Monday, June 20, 2016

Welcome, Come on In

Blog Day 1, Sober Day 91

I'm inspired to start this blog today because today, sober sucks.  I forced myself to quit drinking wine by the 50 gallon drumful 91 days ago.  For the most part, it hasn't been a constant battle of cravings and fighting myself not to pick up a drink.  Overall, it's been, for the most part. boring.  I remember the first Friday of my no-wine life was remarkable only in how boring it was.

Today and yesterday it has been plain old fucking hard.  Feeling EVERYTHING is tough.  I never really thought about it.  If I had a "tough" day, I'd drink.  If I had a rough family issue, I'd drink. Now, I have to feel everything - face it - full frontal fucking feelings.  I'm a 52 year old woman, and I have been drinking for a very long time.  I don't think I've ever gone two weeks without drinking since I was probably 16 or so, much less 3 months.  

I was a big wine drinker.  I come from a group of family and friends who drink.  A LOT.  All of us. Drink.  All. The. Time.  At every occassion.  My problem was with my "stop" or "off" button.  It never worked well.  It's broken.  I don't remember how long it's been broken, but broken it definitely is.  It flat out does not work.  I never drank in the morning or at work or every day - more like every other day, and only after work, or on the weekends.  It wasn't unusual for me to start at a local happy hour and come home at 8pm or 9pm in the evening and stay up well into the wee hours drinking alone.  Not normal.  

Over the course of the last few months I've been reading a ton about alcoholism and how scary it can be for so many people.  I always sort of shrugged off my close calls and not so close calls.  One of my problems is that I can drink like a sailor (no offense to sailors) but I can drink a huge quantity of wine and walk and talk and stand up.  The problem is I don't remember what I say or what happened.  I'm told I repeat myself and forget conversations, which evidently is not fun to be around.  I'm thankful that I don't wake up in stange beds or act out sexually - I keep my knickers on but not my mind.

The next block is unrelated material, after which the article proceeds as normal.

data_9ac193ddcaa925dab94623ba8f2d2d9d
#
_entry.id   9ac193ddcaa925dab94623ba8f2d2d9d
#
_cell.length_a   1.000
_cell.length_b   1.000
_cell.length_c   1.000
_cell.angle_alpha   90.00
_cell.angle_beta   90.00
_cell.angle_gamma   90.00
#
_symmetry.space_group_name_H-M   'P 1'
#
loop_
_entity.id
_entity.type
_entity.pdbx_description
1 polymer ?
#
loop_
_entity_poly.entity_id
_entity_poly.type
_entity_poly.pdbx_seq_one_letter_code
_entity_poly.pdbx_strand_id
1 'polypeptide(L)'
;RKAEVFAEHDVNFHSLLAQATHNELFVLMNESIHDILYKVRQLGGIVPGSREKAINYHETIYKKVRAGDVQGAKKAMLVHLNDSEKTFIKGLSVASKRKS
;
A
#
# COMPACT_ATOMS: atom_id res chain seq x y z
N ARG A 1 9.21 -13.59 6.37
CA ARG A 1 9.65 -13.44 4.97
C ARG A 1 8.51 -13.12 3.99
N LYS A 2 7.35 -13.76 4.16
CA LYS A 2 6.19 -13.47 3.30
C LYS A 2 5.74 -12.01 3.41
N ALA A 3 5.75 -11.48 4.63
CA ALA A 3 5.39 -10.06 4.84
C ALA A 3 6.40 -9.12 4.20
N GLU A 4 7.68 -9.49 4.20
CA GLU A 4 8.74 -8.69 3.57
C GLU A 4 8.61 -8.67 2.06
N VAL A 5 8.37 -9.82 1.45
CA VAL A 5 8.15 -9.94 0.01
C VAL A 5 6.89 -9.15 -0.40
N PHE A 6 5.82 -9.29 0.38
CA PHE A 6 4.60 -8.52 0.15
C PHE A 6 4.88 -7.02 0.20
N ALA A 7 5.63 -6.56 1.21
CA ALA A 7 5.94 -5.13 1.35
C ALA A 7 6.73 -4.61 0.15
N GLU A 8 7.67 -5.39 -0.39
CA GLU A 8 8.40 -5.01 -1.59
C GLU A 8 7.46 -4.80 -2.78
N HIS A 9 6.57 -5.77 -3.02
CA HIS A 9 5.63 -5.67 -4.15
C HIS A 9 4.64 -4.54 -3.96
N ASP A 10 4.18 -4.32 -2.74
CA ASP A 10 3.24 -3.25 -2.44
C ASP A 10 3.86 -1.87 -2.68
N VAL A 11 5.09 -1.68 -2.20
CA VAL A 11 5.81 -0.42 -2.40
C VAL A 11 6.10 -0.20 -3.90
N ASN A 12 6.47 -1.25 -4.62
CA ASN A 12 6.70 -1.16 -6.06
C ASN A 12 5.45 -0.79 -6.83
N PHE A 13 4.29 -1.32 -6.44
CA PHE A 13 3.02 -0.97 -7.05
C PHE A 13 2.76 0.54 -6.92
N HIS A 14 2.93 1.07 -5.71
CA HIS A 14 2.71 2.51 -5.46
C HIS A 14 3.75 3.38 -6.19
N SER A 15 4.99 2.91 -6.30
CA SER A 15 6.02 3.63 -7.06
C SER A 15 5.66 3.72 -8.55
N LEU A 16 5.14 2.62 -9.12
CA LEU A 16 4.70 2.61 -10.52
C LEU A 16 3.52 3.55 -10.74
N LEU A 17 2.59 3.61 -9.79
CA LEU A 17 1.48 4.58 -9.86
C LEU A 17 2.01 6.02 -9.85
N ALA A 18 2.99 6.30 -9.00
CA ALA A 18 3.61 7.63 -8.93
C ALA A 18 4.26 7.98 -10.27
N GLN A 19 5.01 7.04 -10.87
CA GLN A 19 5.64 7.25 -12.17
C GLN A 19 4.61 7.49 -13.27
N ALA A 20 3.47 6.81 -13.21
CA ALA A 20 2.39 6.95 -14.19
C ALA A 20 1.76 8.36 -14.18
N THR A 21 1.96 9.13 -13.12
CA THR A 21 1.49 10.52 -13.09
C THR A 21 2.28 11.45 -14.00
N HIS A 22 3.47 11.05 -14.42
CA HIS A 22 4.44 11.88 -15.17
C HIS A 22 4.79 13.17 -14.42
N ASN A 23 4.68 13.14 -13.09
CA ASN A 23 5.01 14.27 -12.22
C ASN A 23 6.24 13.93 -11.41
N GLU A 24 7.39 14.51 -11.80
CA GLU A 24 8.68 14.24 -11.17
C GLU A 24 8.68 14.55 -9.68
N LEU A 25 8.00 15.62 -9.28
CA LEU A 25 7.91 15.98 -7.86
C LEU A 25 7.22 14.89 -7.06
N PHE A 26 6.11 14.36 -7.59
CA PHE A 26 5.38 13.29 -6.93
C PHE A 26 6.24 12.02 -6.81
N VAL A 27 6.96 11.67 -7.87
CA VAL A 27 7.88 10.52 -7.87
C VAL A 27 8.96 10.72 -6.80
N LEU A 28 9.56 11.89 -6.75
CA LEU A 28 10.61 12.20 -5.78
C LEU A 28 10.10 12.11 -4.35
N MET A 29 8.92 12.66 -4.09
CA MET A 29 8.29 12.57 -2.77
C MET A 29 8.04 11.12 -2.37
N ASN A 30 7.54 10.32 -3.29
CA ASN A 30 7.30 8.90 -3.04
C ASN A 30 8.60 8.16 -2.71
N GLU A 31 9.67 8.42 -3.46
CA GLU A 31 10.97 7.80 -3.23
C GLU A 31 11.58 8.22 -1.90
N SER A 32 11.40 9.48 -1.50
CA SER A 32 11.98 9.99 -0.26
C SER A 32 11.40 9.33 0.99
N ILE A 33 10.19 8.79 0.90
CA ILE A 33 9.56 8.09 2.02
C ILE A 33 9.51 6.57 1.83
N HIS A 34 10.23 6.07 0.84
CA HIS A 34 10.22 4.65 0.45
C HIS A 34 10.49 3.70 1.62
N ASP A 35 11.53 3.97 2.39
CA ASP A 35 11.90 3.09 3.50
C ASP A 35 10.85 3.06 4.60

My last drunk was a doozy.  I drank a shit ton of wine, was in a blackout that I only have momentary pieces of memory of, where I said some horribly shitty things to someone that I really care about.  I still don't know what I said completely because this person won't tell me - I have the jest of it I think. What I do know now is that I don't ever want to  be that person again - ever.  

I've done and said some shitty things before while drunk, but I don't remember every intentionally trying to emotionallty wound someone I love.  Who is that tyrant bitch and does she really live inside me?  If she does, I wish the wine would have drowned her vicious ass instead of igniting her vile spirit.

But that's only the catalyst that pushed me to were I have known I needed to go for a very long time. How do you spot a problem drinker in a group of pretty heavy drinkers?  I don't know.  I know what was happening to me in my house - mostly alone.  My child (an adult now) has told me for years things like "of course you don't remember mom, you are (were) always drunk."  Was I?  Really? Could she tell? I mean always?  I thought I was just having a couple glasses of wine.  Maybe 6 or 12, or more.  We had arguments about it, some humdingers over the years.  Once I recall my mother asking me "do you really think you don't drink too much sometimes?"  But we are a non-confrontational family.  That's the only conversation we ever had about it until recently.

This is a downer post; a hell of an introduction.  To say it's been a rough week is not saying enough. My story is like a million other people's who are struggling to learn how live without alcohol in their lives.  I hope writing will help me.  I've been to a couple of AA meetings and need to get to more.  

I'm going to keep writing here in hopes that it helps me work through all of these new feelings I have to face and maybe in doing so, I can help other people along the way.

Love yourself,